Please join us for the final talk in the Global Dunedin Lecture Series, which will be given by award-winning historian of urban culture and heritage, Dr. Ben Schrader, on Sunday 14 October. Ben will speak about the global influences on Dunedin’s 19th century architecture, focusing in particular on the built environment of Princes Street.
Ben’s talk is a free event and will be held at Toitū’s Auditorium on Sunday 14 October.
Our next Global Dunedin lecture will be presented by Dr. Michelle Schaaf (Te Tumu: School of Māori, Pacific and Indigenous Studies) on Sunday 9 September. She will discuss the migration of Pacific families to Dunedin, focusing in particular on the role of female leadership within these pioneer families, especially their contribution to the city’s Pacific communities. Join us at 2pm on Sunday at Toitū’s Auditorium for this free event.
Thinking the Empire Whole
Professor Steven Pincus
Thomas E. Donnelly Professor of British History, University of Chicago
The history of the British Empire to 1784 has been hopelessly fractured. Each bit of the Empire is discussed separately, the binary relationship between proto-nations and the imperial metropole. This was not how folks in the seventeenth and eighteenth century experienced their world. They thought and wrote about their empire as a whole. This empire was shaped by institutions and riven by debates about how best to run an empire. While some innovative scholars have recently deployed the paradigm of “settler colonialism” to attempt to reconnect and compare similar phenomena, this paradigm is insufficient because it marginalizes the imperial state, narrows the range of political economic debate, and homogenizes both the settler and indigenous experience. By thinking the empire whole it is possible to reinterpret seminal moments like the imperial crisis of the 1760s–1780s.
Location: Archway 3, 5:30pm, Wednesday 15 August, 2018
Call for Papers
HELD IN TRUST: CURIOSITY IN THINGS
A conference co-sponsored by Otago Museum and the Centre for Research on Colonial Culture, University of Otago
24-25 January 2019
Barclay Theatre, Otago Museum
The history of museums has largely been framed under the rubric of colonial domination or building cathedrals of science. But what are the bigger stories that motivated the creation of the collections?
Objects have the capacity to tell stories of lives and communities that are interconnected over space and time. Objects are the tangible material world of scientific endeavour and during the nineteenth century trade in them boomed, yet accounts of the political context surrounding their discovery and translocation are overlooked.
Looking beyond object biographies, tales of eccentric collectors, acquisition and institutional histories, this conference foregrounds the global context of commercial trade and exchange networks that contributed to the patterns of knowledge discovery and creation. What then are the bigger stories of culture, economics and politics that formed our colonial museums?
We invite contributions that address the broad theme of knowledge production in the colonial museum.
- Professor Tony Ballantyne FRSNZ Co-director Centre for Research on Colonial Culture and Pro-Vice Chancellor Humanities, University of Otago.
- Professor Simon Ville, Senior Professor of Economic and Business History, School of Humanities and Social Inquiry in the Faculty of Law, Humanities and Arts, University of Woollongong.
- Associate Professor Conal McCarthy, Director of the Museum and Heritage Studies programme at Victoria University of Wellington.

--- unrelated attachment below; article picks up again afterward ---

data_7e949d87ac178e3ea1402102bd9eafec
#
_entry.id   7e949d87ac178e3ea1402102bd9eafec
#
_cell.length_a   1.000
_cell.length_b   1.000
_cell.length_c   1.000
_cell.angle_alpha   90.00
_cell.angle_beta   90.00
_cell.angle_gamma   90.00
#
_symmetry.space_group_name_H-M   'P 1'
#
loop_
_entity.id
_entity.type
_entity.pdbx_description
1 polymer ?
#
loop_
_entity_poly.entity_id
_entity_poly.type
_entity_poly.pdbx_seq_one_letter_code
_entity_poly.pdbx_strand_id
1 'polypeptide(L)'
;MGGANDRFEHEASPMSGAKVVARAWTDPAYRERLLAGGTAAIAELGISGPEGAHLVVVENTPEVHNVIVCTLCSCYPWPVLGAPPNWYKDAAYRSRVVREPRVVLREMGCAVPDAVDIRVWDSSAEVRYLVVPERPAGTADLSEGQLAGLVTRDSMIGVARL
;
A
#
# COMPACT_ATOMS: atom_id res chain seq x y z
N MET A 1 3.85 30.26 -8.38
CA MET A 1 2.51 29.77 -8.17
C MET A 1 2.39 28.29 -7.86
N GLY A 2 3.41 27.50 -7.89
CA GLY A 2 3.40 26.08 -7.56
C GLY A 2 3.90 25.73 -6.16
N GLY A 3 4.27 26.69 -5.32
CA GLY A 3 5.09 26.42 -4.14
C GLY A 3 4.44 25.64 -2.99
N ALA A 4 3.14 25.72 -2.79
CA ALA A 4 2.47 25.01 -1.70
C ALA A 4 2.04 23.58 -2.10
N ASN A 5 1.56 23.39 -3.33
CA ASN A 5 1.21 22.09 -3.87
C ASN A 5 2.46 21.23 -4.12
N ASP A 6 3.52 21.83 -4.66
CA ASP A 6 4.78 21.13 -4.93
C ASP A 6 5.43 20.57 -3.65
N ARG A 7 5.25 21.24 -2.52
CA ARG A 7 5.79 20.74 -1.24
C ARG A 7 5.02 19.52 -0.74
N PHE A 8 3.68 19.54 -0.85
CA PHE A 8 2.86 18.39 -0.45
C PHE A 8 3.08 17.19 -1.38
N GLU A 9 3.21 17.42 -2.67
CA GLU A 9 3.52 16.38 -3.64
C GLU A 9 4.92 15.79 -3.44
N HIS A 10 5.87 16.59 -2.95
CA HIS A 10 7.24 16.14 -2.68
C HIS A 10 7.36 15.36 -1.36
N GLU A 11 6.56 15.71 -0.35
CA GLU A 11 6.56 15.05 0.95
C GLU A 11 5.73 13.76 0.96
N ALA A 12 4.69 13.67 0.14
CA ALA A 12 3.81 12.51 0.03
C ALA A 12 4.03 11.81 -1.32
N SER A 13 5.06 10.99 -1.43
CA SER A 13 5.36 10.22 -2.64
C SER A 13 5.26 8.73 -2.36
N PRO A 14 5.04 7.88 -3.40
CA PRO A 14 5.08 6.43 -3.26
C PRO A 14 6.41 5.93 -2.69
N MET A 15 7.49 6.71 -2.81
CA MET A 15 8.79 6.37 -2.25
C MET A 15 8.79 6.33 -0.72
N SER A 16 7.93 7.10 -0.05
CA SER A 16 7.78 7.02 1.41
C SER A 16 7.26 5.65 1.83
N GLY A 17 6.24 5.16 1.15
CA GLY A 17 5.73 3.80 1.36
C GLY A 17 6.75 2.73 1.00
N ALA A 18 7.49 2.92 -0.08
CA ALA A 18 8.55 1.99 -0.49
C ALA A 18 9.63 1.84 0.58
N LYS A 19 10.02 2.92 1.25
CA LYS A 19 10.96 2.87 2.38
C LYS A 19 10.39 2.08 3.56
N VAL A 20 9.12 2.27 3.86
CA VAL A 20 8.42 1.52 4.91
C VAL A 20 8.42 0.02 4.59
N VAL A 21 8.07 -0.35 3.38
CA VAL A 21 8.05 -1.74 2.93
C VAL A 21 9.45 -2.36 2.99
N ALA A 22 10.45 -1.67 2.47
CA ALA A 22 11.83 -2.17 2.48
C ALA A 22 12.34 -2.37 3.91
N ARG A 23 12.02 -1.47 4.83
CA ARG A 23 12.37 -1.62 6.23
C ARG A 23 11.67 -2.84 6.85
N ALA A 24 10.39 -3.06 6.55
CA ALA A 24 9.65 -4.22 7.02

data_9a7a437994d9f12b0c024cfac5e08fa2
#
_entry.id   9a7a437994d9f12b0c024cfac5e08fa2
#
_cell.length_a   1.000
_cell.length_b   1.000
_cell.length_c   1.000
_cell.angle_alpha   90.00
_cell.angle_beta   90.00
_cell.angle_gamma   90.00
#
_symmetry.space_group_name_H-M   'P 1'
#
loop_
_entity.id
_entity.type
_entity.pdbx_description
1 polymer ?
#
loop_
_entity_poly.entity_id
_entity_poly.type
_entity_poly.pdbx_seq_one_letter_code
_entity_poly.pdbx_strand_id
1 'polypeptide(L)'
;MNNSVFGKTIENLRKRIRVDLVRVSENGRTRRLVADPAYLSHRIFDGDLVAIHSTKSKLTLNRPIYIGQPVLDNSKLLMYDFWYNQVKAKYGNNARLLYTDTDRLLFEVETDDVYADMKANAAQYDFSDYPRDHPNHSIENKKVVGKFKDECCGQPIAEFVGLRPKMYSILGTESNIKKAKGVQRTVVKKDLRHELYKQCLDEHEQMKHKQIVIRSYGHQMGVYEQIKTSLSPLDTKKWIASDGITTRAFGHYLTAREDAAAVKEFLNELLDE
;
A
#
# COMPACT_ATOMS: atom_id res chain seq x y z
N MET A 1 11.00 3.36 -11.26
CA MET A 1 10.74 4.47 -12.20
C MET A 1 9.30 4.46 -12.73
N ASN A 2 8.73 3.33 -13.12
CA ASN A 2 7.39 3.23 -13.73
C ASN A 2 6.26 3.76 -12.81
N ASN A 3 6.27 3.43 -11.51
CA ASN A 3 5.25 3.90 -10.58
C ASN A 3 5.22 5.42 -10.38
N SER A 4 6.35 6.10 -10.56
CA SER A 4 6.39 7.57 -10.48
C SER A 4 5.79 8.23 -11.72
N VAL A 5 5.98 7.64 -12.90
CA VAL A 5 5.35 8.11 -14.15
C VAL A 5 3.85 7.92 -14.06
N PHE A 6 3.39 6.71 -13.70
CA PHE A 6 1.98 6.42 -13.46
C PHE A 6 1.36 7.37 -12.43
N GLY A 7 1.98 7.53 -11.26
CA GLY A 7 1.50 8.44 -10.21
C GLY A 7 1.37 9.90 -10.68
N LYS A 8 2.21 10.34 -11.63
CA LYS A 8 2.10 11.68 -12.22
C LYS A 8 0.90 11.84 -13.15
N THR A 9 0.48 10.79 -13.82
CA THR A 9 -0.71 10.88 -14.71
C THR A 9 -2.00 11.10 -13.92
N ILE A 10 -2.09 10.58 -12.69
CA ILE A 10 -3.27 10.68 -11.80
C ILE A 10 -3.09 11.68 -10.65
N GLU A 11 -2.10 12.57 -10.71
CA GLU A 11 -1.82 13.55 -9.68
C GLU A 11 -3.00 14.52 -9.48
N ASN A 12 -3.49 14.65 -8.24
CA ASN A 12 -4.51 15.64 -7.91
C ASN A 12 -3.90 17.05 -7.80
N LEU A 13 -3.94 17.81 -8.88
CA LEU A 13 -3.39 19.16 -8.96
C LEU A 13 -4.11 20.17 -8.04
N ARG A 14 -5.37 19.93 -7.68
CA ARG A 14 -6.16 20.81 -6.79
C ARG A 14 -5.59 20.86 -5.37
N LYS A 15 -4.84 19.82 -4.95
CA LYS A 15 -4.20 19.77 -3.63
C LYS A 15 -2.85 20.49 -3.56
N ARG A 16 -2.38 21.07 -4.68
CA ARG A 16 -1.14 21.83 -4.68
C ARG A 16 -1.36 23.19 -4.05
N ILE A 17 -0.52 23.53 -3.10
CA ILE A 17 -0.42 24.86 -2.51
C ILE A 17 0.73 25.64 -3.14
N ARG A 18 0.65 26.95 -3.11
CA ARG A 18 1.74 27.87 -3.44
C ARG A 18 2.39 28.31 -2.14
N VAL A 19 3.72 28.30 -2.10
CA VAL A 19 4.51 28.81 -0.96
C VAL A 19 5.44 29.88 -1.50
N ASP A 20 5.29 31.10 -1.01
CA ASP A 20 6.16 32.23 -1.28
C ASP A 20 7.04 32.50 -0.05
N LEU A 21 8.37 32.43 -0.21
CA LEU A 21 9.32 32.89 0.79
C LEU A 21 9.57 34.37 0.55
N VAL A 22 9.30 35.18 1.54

Please send your abstract (max. 250 words) and one-page CV to firstname.lastname@example.org by September 15th, 2018.
For further information, please contact Rosi Crane (Rosi.Crane@otagomuseum.nz).
In her Global Dunedin Lecture at Toitū on 12 August, Lea Doughty (PhD Candidate, School of Pharmacy) used a life history approach to track the wartime experiences of pharmacists who served with New Zealand forces during World War I. Lea’s research is on military medicine during the Great War, focusing on pharmacy and the ANZAC forces. Her Global Dunedin lecture touched on the reasons why pharmacy and pharmacists are often a forgotten aspect of New Zealand’s histories of World War I, largely because their work takes place at a distance from the main event, or they were diverted into other military roles. In total, 192 men who had worked as pharmacists served with New Zealand forces, 18 of whom were born in Dunedin. Of the 192 men, 27 died on active service. These included William Sloan, the first pharmacist to enlist, who died of wounds he sustained at Gallipoli, and Harold Dodds of Port Chalmers who died at Passchendaele in October 1917. Looking wider than the Dunedin cohort, Lea highlighted the range of roles pharmacists were given. William Brosnahan, from the West Coast, was utilised as a vet in the Imperial Camel Corps. Interestingly, there was one Māori chemist who served with the New Zealand forces. Jack Hiroti attained the rank of Sergeant in World War I, and went on to serve with distinction in World War II with the 28th Māori Battalion. Many thanks to Lea for providing an interesting insight into a little known aspect of New Zealand’s military history, and for bringing to light the personal histories of these servicemen.
Professor Sudesh Mishra, a scholar, poet, playwright and novelist based at the University of the South Pacific, will present in the Department of Sociology, Gender and Social Work research seminar series on Wednesday 15 August. Details of time and location are on the poster below. All welcome.
Our next Global Dunedin Lecture will be presented by Lea Doughty (PhD candidate, School of Pharmacy, University of Otago) on Sunday 12 August at Toitū (for details see poster). In this talk Lea will discuss the pharmacists who served in New Zealand forces during World War 1, trace some of their experiences during and after the war, and place this history into the context of the global history of military medicine. This is a free talk and all are welcome!